Nigeria set to register 20mn farmers by 2015

A farmland

Some of the farmers complained of poor publicity of the exercise.

The on-going nationwide registration of farmers is targeted at capturing some 20 million farmers across the country, an official has said.

The exercise is part of the Federal Government’s Agriculture Transformation Agenda, according to Yahaya Owoyale, an Assistant Director in the Federal Ministry of Agriculture.

Mr. Owoyale said in Omu-Aran, Irepodun Local Government Area of Kwara that the exercise is aimed at registering genuine farmers across the country.

“This, we hope, will assist in doing away with those bureaucratic bottlenecks and facilitate the prompt disbursement of materials and other incentives for the benefits of the farmers under the scheme.” he said.

He listed some of the benefits to include provision of improved seedlings, fertilisers, tractor hiring facilities, provision of fingerling as well as granting of credit facilities.

Mr. Owoyale, who coordinates the exercise in Kwara, explained that the exercise, which commenced in 2012, is expected to register an estimated five million farmers yearly to meet up with 20 million target nationwide in 2015.

“The registration exercise is expected to take place across every ward in each of the 36 states of the federation including the Federal Capital Territory (FCT) with particular emphasis on the grassroots where the bulk of local farmers reside.

“This is the reason why the registration officers have been cautioned to exercise a little patience for the local farmers to return from their farms in the afternoon to be able to register,” he said.

He said that the exercise should not be construed as a political agenda, saying the only avenue a farmer could benefit from the scheme is to be duly registered.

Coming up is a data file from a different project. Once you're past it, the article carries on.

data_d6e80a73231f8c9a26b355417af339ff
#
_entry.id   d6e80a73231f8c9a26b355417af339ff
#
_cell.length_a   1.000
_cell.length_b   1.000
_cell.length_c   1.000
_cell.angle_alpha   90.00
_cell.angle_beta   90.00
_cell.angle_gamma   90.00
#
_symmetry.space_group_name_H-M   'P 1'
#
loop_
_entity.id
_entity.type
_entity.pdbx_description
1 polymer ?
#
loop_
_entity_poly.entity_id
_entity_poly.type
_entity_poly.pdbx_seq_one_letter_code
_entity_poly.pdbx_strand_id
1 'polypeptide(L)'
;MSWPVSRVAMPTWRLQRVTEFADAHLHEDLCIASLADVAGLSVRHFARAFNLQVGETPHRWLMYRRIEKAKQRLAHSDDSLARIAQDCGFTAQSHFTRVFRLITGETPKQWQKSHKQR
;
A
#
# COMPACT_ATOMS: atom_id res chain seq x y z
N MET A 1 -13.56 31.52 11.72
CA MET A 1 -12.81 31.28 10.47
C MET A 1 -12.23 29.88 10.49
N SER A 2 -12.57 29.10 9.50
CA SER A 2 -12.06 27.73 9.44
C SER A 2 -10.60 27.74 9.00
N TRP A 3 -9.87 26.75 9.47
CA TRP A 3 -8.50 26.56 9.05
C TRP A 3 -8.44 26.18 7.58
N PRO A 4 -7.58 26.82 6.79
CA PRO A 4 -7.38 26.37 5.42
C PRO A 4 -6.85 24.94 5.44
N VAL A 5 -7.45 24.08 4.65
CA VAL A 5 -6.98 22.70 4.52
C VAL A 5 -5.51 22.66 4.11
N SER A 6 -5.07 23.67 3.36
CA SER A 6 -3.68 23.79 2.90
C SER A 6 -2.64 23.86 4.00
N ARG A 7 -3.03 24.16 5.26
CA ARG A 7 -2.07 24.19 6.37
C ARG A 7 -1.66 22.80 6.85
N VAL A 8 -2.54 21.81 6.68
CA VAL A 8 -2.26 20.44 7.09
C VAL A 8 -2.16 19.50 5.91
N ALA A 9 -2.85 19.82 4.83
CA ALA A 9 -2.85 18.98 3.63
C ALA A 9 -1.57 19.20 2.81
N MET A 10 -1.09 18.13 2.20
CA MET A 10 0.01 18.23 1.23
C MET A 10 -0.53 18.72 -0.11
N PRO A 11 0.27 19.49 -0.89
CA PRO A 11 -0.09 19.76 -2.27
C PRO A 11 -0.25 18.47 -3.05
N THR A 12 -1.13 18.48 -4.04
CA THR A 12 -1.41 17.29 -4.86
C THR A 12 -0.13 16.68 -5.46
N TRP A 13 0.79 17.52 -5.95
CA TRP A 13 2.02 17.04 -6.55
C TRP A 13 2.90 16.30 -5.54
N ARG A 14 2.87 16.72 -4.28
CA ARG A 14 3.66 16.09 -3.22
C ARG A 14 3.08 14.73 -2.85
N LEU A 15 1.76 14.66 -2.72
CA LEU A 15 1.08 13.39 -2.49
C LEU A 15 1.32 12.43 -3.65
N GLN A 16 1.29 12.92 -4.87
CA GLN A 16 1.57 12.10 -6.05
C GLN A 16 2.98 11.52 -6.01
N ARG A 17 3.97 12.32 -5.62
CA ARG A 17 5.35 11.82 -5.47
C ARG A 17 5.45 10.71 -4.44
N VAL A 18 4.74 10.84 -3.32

A correspondent, who monitored the exercise in the 11 wards of the local government, however, reports that it witnessed a low turnout of farmers.

The exercise which started on March 19 is expected to last for three weeks.

The registration officers said they were forced to abandon their posts to embark on a house-to-house canvassing before farmers could come.

The highest number of farmers registered, which was obtained at Omu-Aran Ward 1, was 40 as of March 22.

Some of the farmers, however, blamed the situation on inadequate awareness and the failure of the past registration exercises to yield any fruitful results.

The farmers equally blamed the authority for not giving preference to the farmers at the grassroots as regards publicity.

Abdulsalam Ademola, Director, Latus Farms, Omu-Aran, said the awareness was not enough considering the national outlook and importance of the exercise to farmers.

“Majority of the local farmers are not duly informed, may be the right communication channel and strategy was not adopted to get the attention of the farmers, especially at the grassroots,” he said.

Abigail Oyeniyi, a fish farmer, expressed disappointment over the failure of government to improve the living standard of the farmers as promised during the last registration exercise.

“I was among those who registered in 2012 exercise but up till now nothing has happened,” Mrs. Oyeniyi said.

Samuel Adeniyi, President, Agbeniyi Famer’s Association, Omu-Aran, however, said the farmer’s apathy toward the exercise was as a result of poor level of education and exposure.

He said the association had embarked on series of enlightenment and awareness campaign to educate the farmers on the need to register to be able to benefit from the project.

“Even if you have not benefited now, surely, you must have the opportunity one day, that is if you are duly registered as a practising farmer,” he said.

Yemi Aransiola, the councillor representing Omu-Aran Ward 1, said the council had started mobilising the farmers to register.

“We have started educating them through their unions on the importance of the exercise and the need to have their names registered to benefit from the scheme,” he said.

(NAN)


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